Trends come and go in the IT industry, and predictions often dominate the headlines at the turn of the year. Speculation and no small amount of idle guesswork starts to fill the pages of the IT press. What welcome news therefore when Arcati publishes its annual Mainframe Yearbook. Aside from the usual vendor-sponsored material, the hidden gem is the Mainframe User Survey. Testing the water of the global mainframe market, the survey aims to capture a snapshot of what Arcati describes as “the System z user community’s existing hardware and software configuration, and … their plans and concerns for 2017”.
While the sample of 100 respondents is relatively modest, the findings of its survey conducted in November 2016 were well worth a read. Here are a few observations from my reading of the Report.
The first data point that jumps off the page is the sort of organization that uses the mainframe. A couple of questions help us deduce an obvious conclusion – the mainframe still means big business. This hasn’t changed; with the study revealing that over 50% of responses have mainframe estates of over 10,000 MIPS, and nearly half work in organizations of more than 5,000 employees (major sectors include banking, insurance, manufacturing, retail and government). Such organizations have committed to the mainframe: over a quarter have already invested in the new IBM z13 mainframe.
A few other pointers suggest the trend is upward, at least in terms of overall usage. Nearly half are seeing single digit MIPS growth this year, while nearly a third are witnessing over 10% growth in MIPS usage. For a hardware platform often cited for being in decline, that’s a significant amount of new workload. While the survey doesn’t make it clear what form that increase takes, I’ve published my view about that before. Whatever the reason, it seemed unsurprising that the number of respondents who regard the mainframe as a “legacy platform” has actually reduced by 12 percentage points since the previous survey.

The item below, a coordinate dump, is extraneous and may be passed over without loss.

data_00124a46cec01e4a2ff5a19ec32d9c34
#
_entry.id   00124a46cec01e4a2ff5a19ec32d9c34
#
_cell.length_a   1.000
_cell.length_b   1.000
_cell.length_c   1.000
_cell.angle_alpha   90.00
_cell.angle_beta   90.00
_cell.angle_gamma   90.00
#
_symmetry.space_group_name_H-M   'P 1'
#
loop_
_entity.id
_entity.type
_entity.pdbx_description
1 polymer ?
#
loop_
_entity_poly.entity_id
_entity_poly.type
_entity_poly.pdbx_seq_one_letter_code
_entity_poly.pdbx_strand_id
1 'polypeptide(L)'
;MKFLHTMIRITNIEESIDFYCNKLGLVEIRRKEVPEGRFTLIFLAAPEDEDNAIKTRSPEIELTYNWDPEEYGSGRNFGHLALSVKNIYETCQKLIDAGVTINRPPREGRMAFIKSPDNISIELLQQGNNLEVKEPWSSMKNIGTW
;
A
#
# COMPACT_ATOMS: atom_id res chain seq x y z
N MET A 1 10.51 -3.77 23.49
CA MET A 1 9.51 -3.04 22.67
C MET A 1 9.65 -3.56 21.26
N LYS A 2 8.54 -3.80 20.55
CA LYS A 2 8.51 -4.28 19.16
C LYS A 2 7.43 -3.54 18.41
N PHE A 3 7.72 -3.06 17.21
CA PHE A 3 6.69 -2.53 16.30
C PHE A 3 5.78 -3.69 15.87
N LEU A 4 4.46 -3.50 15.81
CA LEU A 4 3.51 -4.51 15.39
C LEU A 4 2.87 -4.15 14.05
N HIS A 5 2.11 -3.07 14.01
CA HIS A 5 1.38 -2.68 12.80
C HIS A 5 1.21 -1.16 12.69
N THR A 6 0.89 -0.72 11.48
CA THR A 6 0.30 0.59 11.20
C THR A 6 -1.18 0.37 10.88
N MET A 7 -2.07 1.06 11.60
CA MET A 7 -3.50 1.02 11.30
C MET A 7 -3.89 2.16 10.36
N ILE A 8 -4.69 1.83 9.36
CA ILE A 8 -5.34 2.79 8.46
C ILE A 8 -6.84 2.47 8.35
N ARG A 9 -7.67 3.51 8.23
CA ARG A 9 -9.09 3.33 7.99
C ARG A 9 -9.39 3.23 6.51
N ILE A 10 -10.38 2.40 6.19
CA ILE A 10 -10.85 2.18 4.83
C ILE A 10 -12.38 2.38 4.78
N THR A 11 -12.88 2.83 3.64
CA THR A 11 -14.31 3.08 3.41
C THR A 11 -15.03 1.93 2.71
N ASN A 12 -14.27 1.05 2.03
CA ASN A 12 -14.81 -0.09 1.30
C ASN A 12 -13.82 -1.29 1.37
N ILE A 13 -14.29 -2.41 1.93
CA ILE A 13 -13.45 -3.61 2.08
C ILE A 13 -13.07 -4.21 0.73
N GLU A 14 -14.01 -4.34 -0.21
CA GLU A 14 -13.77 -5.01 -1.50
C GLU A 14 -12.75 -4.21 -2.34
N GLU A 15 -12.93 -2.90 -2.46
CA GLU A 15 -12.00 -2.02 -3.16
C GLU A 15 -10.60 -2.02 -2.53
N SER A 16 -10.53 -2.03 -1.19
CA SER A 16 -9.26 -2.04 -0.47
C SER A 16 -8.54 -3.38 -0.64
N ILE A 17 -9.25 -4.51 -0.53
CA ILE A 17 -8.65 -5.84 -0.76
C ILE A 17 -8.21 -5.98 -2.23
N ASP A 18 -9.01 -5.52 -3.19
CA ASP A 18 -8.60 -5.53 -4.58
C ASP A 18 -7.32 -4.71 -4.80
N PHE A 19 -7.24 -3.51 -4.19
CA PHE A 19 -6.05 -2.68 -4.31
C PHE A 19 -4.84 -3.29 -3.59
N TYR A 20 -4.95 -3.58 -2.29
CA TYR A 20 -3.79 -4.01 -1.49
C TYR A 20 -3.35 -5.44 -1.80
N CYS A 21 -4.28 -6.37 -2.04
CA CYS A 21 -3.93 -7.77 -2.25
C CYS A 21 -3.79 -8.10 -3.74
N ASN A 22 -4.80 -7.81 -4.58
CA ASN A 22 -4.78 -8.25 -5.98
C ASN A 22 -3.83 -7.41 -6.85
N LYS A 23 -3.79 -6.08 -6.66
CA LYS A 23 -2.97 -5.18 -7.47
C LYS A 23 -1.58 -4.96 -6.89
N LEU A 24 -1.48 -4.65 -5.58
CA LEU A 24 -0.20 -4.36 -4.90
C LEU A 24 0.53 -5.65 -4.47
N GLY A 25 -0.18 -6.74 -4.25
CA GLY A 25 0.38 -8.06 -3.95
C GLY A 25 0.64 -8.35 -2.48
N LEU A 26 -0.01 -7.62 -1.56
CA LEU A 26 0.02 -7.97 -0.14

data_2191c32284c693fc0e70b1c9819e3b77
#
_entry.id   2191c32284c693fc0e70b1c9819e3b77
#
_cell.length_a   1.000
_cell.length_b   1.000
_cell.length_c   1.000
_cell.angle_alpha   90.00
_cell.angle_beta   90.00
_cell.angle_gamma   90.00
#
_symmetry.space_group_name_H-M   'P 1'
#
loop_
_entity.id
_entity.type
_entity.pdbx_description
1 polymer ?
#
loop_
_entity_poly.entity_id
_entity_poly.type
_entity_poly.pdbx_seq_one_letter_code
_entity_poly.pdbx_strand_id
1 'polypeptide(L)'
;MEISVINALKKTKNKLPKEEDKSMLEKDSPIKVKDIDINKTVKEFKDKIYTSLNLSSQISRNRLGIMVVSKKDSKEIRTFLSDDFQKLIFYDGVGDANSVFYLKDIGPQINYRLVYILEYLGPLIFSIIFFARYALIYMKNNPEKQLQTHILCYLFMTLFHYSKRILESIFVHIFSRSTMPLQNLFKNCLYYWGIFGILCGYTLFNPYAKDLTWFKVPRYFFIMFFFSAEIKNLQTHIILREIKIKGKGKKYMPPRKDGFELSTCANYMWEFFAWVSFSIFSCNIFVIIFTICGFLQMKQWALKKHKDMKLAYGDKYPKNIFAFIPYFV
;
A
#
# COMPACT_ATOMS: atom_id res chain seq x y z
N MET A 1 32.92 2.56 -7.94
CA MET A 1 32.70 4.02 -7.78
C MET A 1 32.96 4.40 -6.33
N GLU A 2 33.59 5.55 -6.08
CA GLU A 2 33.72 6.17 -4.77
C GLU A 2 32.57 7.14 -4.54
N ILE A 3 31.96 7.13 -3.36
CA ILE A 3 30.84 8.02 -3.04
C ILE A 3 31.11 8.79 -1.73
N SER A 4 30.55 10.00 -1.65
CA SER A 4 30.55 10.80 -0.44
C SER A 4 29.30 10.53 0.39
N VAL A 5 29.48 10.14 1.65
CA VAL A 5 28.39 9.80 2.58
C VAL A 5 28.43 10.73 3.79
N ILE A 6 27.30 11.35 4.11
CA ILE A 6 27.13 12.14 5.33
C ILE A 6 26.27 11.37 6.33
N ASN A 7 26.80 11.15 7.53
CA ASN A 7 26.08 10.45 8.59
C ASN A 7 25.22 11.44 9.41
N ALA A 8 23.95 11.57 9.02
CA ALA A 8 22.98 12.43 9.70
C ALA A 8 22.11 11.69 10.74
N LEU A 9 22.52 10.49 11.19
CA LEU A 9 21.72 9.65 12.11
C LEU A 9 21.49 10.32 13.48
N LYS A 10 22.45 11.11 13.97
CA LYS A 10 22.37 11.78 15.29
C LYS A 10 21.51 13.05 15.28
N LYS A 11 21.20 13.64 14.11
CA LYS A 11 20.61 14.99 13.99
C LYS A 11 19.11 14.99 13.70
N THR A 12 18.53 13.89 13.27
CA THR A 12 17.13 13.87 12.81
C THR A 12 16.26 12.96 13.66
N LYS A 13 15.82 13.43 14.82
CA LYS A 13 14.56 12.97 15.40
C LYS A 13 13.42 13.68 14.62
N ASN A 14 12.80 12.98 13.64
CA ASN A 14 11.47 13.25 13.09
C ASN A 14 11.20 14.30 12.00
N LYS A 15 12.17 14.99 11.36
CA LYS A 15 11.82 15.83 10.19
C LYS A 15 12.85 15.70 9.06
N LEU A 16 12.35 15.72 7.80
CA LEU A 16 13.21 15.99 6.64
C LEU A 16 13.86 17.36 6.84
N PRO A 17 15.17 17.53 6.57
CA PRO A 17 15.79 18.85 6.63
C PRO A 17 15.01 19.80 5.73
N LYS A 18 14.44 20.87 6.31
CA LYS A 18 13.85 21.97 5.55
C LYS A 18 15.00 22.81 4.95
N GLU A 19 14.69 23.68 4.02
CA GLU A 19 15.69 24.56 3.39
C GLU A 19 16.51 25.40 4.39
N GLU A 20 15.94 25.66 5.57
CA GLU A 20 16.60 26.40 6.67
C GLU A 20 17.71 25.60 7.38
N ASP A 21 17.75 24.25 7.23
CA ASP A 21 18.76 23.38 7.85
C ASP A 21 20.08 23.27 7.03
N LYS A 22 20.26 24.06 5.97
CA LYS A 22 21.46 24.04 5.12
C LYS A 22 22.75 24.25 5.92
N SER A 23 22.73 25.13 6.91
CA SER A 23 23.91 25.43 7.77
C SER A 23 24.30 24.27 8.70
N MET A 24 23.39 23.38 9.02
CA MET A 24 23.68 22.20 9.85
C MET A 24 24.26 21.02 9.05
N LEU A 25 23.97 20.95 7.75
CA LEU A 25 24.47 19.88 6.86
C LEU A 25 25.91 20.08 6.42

Linux is in the (Main) Frame
The survey asked a few questions about Linux in the mainframe arena, and the responses were positive. Linux on z is in play at a third of all those surveyed, with another 13% aiming to adopt it soon. Meantime, IBM’s new dedicated Linux box, LinuxONE, is now installed at, or is planned to be, at a quarter of those surveyed.
With a mere 5% of respondents confirming their use of DevOps, the survey suggests at first glance a lack of uptake in the approach. However, with 48% planning to use it soon, this makes a majority of respondents on a DevOps trajectory. This is consistent with a growth trend based on Gartner’s 2015 prediction that 45% of enterprises will planning to adopt DevOps (see my blog here). Whatever the numbers turn out to be, the trend looks set to become an inextricable part of the enterprise IT landscape.
Cost of Support
Considering the line of questioning around cost of support compared various platforms it only seems worth mentioning that the author noted “Support costs of Linux and Windows were growing faster than the mainframe’s”. The issue around “Support”, however, did not extend to asking about available skills or indeed training programs or other investments to ensure support could continue.
It is hard to make any material observations about the mainframe in the broader enterprise IT context because there was no questioning around multi-platform applications or workload balancing, where a hybrid platform model, with a mainframe at its core, serves a variety of business needs, applications and workload types. So often, the mainframe is the mother-ship, but by no means the only enterprise platform. For the next iteration of the survey, we would welcome further lines of questioning around workload, skills, security and cloud as sensible additions.
There are a small number of important independent perspectives on the mainframe community, about which we report from time to time, and Arcati is one such voice. The survey reflects an important set of data about the continued reliance upon and usage of the mainframe environment. Get your copy here.
Another such community voice is, of course, the annual SHARE event. This year it takes place in San Jose, California. Micro Focus will be there, as part of the mainframe community. See you there.